There’s no single, specific amount that will guarantee you financial security throughout your retirement. As a general rule, it’s good to close out your career with 10 to 12 times your ending salary on hand in your IRA or 401(k) plan. That, combined with income from Social Security, could be enough to cover your senior living expenses and leave you with enough money left over to enjoy your newfound free time.
But for some people, saving for retirement is a real struggle. And you may be approaching the tail end of your career with little money socked away for your senior years.
If so, you clearly can’t go back in time and sneak more money into your account. But one thing you can do is make lifestyle changes that compensate for your lack of savings. Here are a few to consider.
1. Downsize your living space
If you’re nearing retirement, it may be that you own your home outright, or that you will before your career wraps up for good. If that’s the case, downsizing your living space could really help make up for limited savings.
First of all, a smaller home should be less expensive to heat, cool, and maintain than a larger one. And if you stay in the same area but dump some square footage, your property tax bill could shrink, as could your homeowners insurance premiums.
But also, if you own your home mortgage-free, or have a lot of equity in it, then selling a larger space and buying a smaller one could leave you with a chunk of cash to pocket. You can then invest that money to generate some growth and tap it as you would an IRA or 401(k) when you need income to keep up with your expenses.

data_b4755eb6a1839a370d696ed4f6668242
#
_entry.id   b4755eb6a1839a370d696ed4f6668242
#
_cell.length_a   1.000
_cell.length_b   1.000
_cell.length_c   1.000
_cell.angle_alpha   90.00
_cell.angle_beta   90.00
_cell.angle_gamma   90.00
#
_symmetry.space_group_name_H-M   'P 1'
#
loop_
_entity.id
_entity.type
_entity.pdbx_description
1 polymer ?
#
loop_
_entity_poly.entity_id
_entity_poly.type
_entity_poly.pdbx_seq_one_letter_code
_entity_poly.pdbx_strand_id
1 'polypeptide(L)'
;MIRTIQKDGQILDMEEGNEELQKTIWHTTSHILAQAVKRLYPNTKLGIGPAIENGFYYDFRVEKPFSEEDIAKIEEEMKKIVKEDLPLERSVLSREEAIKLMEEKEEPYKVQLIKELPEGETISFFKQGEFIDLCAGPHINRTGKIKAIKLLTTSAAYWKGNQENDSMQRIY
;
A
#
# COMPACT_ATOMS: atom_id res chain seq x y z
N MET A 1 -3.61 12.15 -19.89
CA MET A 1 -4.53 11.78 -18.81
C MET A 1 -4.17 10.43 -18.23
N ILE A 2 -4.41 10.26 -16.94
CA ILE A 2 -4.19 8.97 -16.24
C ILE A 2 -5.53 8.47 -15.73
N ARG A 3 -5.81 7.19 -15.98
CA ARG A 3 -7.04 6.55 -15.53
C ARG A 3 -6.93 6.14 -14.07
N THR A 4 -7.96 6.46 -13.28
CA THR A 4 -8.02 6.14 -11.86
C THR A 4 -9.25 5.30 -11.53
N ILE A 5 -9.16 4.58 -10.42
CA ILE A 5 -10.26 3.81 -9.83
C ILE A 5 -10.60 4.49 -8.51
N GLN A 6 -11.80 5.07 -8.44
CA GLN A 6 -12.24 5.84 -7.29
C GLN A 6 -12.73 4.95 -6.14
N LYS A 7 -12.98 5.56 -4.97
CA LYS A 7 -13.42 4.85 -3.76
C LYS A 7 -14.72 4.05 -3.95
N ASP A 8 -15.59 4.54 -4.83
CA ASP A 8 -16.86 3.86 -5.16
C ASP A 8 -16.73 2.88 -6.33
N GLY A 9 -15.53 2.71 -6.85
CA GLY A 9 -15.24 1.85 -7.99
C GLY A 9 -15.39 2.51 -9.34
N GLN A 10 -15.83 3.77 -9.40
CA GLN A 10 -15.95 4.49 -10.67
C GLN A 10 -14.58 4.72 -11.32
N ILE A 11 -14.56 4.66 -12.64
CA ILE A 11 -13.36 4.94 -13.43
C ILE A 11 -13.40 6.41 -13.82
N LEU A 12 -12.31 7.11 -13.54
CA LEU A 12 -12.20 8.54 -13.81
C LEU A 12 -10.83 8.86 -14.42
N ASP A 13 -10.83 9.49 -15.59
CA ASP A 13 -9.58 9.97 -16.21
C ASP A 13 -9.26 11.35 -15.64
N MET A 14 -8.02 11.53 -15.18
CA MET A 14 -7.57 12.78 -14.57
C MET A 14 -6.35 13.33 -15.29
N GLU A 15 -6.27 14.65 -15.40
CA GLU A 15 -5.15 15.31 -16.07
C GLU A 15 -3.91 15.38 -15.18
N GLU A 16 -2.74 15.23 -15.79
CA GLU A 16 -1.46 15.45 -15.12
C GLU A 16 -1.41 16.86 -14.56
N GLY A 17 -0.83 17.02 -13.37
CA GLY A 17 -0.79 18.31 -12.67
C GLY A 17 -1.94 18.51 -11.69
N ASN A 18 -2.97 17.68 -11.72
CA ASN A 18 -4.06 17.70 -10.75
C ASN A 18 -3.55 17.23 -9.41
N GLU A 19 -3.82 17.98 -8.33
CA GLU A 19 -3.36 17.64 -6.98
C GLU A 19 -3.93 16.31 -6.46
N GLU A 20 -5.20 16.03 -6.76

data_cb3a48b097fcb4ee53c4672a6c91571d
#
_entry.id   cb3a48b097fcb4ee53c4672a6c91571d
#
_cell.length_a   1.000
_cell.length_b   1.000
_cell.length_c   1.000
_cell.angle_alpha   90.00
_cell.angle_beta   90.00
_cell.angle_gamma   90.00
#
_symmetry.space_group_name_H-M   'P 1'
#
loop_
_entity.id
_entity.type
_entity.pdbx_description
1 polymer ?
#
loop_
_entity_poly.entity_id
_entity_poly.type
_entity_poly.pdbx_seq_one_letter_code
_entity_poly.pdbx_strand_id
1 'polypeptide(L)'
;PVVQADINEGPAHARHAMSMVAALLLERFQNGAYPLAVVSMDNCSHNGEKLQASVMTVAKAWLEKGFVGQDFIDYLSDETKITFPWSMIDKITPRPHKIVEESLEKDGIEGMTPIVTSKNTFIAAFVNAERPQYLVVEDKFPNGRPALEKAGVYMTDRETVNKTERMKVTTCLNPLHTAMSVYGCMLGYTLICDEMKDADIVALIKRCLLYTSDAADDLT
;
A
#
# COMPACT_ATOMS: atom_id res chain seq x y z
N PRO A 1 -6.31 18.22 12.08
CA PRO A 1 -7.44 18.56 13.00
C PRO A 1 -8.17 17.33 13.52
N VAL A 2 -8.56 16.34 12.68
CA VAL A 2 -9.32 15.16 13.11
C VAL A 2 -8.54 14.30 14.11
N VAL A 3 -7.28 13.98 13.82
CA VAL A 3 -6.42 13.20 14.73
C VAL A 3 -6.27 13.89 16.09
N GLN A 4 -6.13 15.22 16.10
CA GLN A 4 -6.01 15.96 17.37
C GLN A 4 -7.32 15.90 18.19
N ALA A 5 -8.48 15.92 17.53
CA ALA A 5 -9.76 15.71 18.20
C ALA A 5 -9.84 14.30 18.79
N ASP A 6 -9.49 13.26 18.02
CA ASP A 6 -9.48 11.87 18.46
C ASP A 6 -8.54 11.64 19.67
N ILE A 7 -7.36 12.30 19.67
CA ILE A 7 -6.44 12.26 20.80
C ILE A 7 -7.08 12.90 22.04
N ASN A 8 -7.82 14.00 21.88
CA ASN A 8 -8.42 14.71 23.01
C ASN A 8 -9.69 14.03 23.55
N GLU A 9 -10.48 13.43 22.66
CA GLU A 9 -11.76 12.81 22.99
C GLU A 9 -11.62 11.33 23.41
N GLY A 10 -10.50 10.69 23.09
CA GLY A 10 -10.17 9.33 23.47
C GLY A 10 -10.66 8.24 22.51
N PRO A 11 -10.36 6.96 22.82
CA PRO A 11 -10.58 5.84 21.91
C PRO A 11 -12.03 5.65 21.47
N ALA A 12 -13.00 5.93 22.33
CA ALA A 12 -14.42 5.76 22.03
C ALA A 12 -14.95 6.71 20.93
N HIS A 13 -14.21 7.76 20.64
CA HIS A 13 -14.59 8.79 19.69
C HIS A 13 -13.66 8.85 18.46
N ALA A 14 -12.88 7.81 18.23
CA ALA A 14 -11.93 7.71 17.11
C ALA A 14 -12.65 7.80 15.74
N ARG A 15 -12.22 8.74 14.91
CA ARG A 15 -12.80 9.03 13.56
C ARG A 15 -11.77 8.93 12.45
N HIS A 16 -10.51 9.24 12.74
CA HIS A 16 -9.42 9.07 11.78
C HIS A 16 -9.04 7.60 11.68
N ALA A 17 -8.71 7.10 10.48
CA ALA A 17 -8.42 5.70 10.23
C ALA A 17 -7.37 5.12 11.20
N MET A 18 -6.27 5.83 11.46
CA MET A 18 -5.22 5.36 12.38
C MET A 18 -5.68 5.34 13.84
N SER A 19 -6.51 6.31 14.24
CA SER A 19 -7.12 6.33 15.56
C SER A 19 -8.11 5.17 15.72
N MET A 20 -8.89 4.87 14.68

2. Get rid of a car
When you work full-time, it’s often the case that you need a vehicle to get to work. But once you’re retired, you may not need to use a car every day, even if you live someplace without much public transportation. And so getting rid of a car could end up saving you a lot of money.
AAA reports that it costs an average of $9,666 a year, or $805.50 per month, to own a car. Now, imagine that in the absence of having a job to report to daily, you only need a car twice a week to run errands and get to activities. Even if you spend $50 a day on a ride-sharing service, or $100 a week, that’s still considerably cheaper than the cost of owning a vehicle of your own.
3. Cook your own meals
Even though seniors are often privy to discounted meals at restaurants, it’s still a lot less expensive to cook your own food at home. And if you’re coming into retirement with little in the way of savings, you may need to plan on honing your culinary skills to stretch your limited income as much as you can.
That said, cooking meals doesn’t have to be torturous. You can find some free cooking classes online and pick up tips that make meal prep easier. Just as importantly, you can turning cooking into a social event by hosting potlucks or inviting fellow retirees over to join you in the kitchen and enjoying your concoctions together.
Not everyone enters retirement with a heaping pile of savings. If you’re not thrilled with the state of your nest egg, these moves could help you shrink your retirement costs and reduce your financial stress in the process.
The $16,728 Social Security bonus most retirees completely overlook
If you’re like most Americans, you’re a few years (or more) behind on your retirement savings. But a handful of little-known “Social Security secrets” could help ensure a boost in your retirement income. For example: one easy trick could pay you as much as $16,728 more… each year! Once you learn how to maximize your Social Security benefits, we think you could retire confidently with the peace of mind we’re all after. Simply click here to discover how to learn more about these strategies.
The Motley Fool has a disclosure policy.